This year, I am not signing the “Consent is Mac” pledge. I don’t think consent is the most effective paradigm to reduce sexual violence, and I believe that Macalester can do better.
“Consent is Mac” is part of a larger trend of presenting consent as easy. We’ve all read the think pieces and comics on Facebook: “Getting consent is exactly like eating this sandwich!,” “consent in twelve easy steps” or “consent for dinosaurs.” The facileness of these articles should concern us: sexual contact and interpersonal emotional negotiation are fundamentally not straightforward, and any media, from Buzzfeed to Macalester’s Title IX module, that tries to convince us otherwise absolves us from confronting the complexity of intimate interactions.
The false oversimplification of consent has larger political and social implications. In my English classes, I have learned how form itself creates content: our messages are only as sound as the structures that convey them. On a semantic level, the structure of the phrase “get consent” dehumanizes the person consenting because the verb “get” signals instrumentalization. A subject gets an object to achieve a goal, and no matter how much the object consents, it is still not the goal itself. We “get” things as a prerequisite for the thing we really want: “I need to get lettuce to make a salad;” “you must get twenty coins to level up.” The phrase “get consent” patterns intimacy along the same paradigm by making sex the goal and other people just tools to get it.
In that way, sexual contact is an excellent test of altruism: even when you want something very badly, can you still listen? Can you still be conscientious of another person’s experience, or do your own desires incapacitate your compassion? It is very, very hard to be attentive to another person when you have the option to use them for your own pleasure. This is why active listening is, in my opinion, one of the most humane pursuits to which we can dedicate ourselves. As liberal arts students, as “global citizens” and as conscientious people, we should be holding each other to a higher standard than simply getting consent so that we can instrumentalize each other within the bounds of legality.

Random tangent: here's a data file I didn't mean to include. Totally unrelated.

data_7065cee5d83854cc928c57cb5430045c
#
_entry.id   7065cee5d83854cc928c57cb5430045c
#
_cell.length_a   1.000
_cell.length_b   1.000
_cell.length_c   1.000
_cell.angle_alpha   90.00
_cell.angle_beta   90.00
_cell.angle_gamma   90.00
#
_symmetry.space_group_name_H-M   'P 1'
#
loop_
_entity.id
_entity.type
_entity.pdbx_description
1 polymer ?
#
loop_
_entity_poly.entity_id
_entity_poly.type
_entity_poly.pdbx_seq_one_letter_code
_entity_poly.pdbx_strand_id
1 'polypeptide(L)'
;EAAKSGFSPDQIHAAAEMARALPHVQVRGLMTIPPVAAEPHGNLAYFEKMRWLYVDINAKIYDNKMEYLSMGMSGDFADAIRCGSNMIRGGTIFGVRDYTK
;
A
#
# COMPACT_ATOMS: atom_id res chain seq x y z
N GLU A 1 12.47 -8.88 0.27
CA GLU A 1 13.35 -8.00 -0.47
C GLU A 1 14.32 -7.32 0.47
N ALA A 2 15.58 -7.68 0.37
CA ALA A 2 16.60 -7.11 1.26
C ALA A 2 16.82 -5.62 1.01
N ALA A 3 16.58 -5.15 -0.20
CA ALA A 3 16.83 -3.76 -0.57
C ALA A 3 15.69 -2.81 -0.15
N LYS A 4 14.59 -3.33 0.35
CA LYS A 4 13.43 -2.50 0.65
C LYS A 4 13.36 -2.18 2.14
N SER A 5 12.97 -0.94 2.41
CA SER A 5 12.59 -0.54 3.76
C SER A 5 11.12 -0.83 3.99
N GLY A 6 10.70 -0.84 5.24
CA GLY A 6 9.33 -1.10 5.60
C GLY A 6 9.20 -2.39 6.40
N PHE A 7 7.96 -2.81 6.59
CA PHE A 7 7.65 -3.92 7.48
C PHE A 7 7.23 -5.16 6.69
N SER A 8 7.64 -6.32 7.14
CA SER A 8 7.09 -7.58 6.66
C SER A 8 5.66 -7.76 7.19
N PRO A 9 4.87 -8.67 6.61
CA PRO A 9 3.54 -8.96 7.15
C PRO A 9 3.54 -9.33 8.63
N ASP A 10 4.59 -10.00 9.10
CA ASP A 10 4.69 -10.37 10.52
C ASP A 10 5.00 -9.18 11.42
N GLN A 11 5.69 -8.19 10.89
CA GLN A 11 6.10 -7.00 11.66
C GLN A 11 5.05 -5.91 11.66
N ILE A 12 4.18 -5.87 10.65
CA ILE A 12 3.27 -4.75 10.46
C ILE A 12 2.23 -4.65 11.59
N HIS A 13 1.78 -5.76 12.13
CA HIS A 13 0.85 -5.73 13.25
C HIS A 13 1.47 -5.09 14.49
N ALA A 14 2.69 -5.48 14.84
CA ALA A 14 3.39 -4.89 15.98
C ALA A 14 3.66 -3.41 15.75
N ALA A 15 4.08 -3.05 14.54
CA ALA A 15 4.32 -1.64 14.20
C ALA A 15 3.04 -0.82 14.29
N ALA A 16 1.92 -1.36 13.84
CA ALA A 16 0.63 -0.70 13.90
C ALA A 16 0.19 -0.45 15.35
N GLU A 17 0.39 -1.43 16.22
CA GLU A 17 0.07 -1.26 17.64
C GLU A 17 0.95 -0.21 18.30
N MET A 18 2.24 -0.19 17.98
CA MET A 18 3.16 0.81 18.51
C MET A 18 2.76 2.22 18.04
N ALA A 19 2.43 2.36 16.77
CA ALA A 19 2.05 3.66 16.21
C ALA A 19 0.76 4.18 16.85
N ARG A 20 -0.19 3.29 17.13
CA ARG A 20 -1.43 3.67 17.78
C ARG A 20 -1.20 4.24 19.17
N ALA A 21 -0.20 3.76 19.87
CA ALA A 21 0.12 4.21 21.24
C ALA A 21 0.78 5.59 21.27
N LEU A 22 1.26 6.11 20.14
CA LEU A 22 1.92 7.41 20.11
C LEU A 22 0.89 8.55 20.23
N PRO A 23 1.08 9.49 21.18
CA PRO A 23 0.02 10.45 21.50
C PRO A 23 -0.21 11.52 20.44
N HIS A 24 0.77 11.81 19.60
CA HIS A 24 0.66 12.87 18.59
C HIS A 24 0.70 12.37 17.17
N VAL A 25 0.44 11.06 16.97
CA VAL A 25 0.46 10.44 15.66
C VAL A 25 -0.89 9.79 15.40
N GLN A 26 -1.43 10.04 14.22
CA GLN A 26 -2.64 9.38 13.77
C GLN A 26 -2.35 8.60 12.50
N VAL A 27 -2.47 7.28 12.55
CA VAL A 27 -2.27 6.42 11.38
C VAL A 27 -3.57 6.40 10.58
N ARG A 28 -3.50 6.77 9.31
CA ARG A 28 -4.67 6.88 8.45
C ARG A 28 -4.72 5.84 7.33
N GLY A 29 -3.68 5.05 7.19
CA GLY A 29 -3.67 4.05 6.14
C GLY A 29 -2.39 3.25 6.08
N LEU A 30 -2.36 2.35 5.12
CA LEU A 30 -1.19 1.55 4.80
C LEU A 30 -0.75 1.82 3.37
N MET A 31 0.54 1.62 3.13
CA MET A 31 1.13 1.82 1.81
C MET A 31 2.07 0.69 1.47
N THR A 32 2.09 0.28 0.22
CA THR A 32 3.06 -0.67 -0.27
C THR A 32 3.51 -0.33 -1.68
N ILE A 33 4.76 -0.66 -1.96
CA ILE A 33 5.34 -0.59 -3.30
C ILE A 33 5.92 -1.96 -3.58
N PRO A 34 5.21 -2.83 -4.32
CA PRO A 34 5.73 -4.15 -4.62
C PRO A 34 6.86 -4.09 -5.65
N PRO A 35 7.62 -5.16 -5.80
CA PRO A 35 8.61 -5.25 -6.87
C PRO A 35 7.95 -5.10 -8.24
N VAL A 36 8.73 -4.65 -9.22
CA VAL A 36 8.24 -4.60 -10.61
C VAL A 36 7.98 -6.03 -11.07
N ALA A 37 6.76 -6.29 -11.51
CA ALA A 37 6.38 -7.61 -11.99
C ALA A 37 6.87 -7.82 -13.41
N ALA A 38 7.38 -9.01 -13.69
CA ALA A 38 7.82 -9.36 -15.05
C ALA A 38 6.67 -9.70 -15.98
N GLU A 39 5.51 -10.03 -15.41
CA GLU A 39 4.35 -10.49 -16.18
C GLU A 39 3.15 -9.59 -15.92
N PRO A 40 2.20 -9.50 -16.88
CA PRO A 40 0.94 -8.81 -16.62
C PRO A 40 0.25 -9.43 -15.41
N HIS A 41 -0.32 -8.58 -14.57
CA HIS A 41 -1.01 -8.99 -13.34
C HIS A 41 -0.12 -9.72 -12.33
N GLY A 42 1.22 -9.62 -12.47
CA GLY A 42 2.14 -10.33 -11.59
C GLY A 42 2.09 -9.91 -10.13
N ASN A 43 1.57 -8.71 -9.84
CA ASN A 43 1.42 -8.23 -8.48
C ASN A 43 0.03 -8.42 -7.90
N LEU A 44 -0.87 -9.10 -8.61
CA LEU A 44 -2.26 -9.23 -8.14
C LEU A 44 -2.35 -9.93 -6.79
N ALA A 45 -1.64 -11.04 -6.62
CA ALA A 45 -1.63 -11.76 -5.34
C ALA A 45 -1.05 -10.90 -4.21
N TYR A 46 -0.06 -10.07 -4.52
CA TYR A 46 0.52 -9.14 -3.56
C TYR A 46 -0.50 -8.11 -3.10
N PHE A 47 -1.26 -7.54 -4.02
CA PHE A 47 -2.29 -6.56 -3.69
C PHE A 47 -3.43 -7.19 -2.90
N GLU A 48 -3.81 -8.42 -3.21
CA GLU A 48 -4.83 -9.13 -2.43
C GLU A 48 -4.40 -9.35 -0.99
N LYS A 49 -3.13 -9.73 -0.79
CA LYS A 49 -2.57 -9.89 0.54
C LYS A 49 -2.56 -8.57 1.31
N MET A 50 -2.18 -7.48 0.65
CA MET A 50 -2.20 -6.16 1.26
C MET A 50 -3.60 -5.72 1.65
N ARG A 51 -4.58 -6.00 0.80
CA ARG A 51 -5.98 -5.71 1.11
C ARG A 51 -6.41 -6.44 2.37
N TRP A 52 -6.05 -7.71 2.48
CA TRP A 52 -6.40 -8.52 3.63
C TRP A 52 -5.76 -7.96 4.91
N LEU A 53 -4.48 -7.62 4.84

For all our jokes about Macalester’s love of the term “hegemony,” anyone with the most cursory understanding of the term knows that consent is not the opposite of coercion, but rather the vehicle through which coercion occurs. The power dynamics at play in any sexual encounter do not disappear because a person consents; instead, a person consents precisely because of how power is working in the situation. The only antidote to coercion is compassion; the only antidote to sexual violence is honest altruism. And honest altruism is not inculcated through the simple checkbox of “getting consent.”
I do not think anyone deserves fear, shame or violence to constitute part of their sexual experience or history; I understand the instinct to prevent assault through basic education about consent. But a binary metaphor will never be a truly effective tool in a constitutionally complex situation, and it certainly does not meet the standard of respect that all people deserve. Mandating that people “get consent” is the absolute lowest bar for legally acceptable behavior, but like many bare-minimum social requirements, it absolves people from the work of actual compassion. The consent paradigm certainly has utility for preventing sexual violence in the wider world, but the Macalester community should promote a more effective understanding of how to be a responsible sexual actor — someone who can embody the liberal arts belief in holistic personal and interpersonal development, engaged dialogue and a refusal to fall into the easy trap of instrumentalizing those around us for selfish gains. Consent is certainly better than nothing. But if we ever hope to live up to our core values, consent cannot be Mac.